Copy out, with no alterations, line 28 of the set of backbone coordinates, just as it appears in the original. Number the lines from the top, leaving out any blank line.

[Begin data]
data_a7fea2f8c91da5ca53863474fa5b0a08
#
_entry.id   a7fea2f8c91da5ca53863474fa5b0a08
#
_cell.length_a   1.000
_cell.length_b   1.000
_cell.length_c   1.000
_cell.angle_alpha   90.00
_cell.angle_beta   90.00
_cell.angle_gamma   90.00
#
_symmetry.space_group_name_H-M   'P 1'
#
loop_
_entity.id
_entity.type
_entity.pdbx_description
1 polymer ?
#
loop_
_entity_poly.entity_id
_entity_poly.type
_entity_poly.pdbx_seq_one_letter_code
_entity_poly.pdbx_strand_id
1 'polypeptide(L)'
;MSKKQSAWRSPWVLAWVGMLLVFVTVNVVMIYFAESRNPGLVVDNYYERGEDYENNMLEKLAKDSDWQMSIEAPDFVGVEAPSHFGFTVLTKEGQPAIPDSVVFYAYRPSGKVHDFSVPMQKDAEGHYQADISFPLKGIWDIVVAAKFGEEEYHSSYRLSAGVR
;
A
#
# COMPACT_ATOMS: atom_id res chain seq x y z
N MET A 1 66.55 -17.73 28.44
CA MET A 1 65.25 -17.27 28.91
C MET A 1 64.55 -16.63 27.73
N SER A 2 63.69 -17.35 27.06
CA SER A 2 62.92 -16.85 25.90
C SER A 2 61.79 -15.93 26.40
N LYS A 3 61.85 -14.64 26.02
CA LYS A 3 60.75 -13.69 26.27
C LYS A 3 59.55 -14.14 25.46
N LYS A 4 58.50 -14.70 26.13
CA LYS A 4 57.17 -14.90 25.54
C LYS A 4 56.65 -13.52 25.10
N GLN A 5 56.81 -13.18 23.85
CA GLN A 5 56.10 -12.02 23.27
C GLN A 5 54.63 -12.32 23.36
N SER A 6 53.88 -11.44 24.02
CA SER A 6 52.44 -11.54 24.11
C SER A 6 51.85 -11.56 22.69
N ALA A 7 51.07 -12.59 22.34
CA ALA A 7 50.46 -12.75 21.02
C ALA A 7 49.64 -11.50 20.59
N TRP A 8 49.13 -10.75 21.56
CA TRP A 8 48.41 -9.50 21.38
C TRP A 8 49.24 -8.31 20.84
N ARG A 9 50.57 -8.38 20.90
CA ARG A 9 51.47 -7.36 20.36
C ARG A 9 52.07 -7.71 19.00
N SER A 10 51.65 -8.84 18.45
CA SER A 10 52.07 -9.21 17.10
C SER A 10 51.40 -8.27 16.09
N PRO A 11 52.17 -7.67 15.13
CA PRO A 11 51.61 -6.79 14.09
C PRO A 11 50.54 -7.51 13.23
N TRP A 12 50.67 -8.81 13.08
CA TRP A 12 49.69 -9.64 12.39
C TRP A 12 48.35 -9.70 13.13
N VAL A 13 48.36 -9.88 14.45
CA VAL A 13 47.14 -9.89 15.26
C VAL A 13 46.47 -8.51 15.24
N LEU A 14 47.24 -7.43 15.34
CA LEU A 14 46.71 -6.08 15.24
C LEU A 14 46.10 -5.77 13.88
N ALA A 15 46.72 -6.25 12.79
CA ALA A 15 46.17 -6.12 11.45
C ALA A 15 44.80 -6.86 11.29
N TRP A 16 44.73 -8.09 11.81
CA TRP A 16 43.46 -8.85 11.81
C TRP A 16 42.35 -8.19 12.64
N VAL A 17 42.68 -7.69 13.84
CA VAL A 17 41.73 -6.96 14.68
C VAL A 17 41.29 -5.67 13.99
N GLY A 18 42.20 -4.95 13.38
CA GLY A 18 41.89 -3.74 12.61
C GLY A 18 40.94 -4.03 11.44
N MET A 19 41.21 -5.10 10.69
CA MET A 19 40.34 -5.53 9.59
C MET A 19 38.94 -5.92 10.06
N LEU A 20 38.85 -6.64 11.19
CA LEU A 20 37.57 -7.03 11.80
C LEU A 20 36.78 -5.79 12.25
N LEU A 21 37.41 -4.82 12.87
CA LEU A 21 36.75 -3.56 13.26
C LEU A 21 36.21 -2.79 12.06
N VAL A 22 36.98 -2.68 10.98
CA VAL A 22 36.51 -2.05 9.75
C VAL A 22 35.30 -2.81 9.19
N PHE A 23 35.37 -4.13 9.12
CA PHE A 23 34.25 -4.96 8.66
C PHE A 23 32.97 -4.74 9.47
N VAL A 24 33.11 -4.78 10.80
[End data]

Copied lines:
A